2024 Female board representation in UK manufacturing

Encouraging progress in the gender balance of senior leadership teams within the country’s largest manufacturers should be celebrated, but many will rightly hope it becomes more broad-based in short order.

Our Spring 2024 analysis shows an encouraging uptick in the number of female chief financial officers (CFOs) across our 25-strong sample of FTSE 100-listed manufacturing firms. A third (33%) of the UK’s largest listed industrial companies now have a female CFO, a figure which has more than doubled compared to our analysis in 2022 (16%).

The reasons this rise provides particular cause for optimism in the gender diversity stakes are because CFO is an executive management role and CFOs are often well positioned to get promoted to chief executive roles (CEOs), meaning that this year’s analysis should provide a solid forecast about the prevalence of female company leadership in the years to come.

But beyond this piece of good news, the pace of change last year compared to 2022 unfortunately remains frustrating.

Slow progress in other roles

There are still just three female CEOs among our 25-strong cohort, an increase of only one – Debra Crew at drinks maker Diageo – compared to the previous year’s data. Since our Spring 2022 analysis when there was only one female CEO, we have seen little progress in this regard.

In a similar vein, there has been no change in the make-up of chairpersons at the firms, with just under a quarter (24%) of the sample chair seats held by a woman.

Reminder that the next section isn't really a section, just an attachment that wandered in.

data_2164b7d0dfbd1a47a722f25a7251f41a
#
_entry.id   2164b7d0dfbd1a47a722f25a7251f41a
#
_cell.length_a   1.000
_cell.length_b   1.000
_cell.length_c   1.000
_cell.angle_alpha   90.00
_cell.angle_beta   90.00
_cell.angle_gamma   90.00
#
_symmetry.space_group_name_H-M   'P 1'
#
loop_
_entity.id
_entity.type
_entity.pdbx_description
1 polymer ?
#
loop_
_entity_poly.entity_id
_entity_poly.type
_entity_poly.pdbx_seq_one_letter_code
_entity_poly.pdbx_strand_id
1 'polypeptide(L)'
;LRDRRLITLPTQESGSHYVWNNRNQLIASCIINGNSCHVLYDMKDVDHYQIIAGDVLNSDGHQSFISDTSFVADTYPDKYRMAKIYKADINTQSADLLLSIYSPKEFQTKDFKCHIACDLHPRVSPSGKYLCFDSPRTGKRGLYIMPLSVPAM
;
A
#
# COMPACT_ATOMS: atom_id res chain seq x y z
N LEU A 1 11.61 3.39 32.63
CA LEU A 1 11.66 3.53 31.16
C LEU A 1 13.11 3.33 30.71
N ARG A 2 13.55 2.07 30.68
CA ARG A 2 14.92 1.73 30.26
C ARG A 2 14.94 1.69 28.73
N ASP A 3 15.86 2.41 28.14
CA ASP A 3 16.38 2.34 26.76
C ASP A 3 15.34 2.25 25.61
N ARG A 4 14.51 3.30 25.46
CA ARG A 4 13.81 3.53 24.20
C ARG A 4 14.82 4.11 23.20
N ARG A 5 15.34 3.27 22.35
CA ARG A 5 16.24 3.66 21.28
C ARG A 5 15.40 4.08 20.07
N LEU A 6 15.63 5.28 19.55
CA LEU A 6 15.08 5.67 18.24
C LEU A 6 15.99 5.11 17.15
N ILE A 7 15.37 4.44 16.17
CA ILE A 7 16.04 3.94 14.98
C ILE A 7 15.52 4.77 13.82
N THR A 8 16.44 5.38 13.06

Barratt hired Caroline Silver as chair last year, however, the housebuilder lags in our analysis overall with the lowest number of female non-executives (2) and the lowest number of female directors (3).

The share of female board seats has once again remained materially skewed towards non-executive director (NXD) roles, though for the first time in our annual analysis, women actually take up a small majority of the available NXD board seats, with 53% of non-executives in the sample companies being female.

This is in stark contrast to the figures for the ‘big 3’ board seats – Chair, CEO and CFO – which, despite some progress, continue to be filled by men. Women now make up 17 of a possible 74 spaces within the ‘big 3’ in this year’s sample, equivalent to 22%. While this is an increase of 37.5% compared to our Spring 2023 analysis and shows a step forward, women still don’t even make up a quarter of UK Industrials’ most important decisionmakers.

Ultimately, talent and capability are evenly spread across the population, so firms whose boards don’t mirror the nation’s virtually balanced gender split[1] are not securing the expertise that could drive their firm forward.

[1] https://www.ethnicity-facts-figures.service.gov.uk/uk-population-by-ethnicity/demographics/male-and-female-populations/latest/

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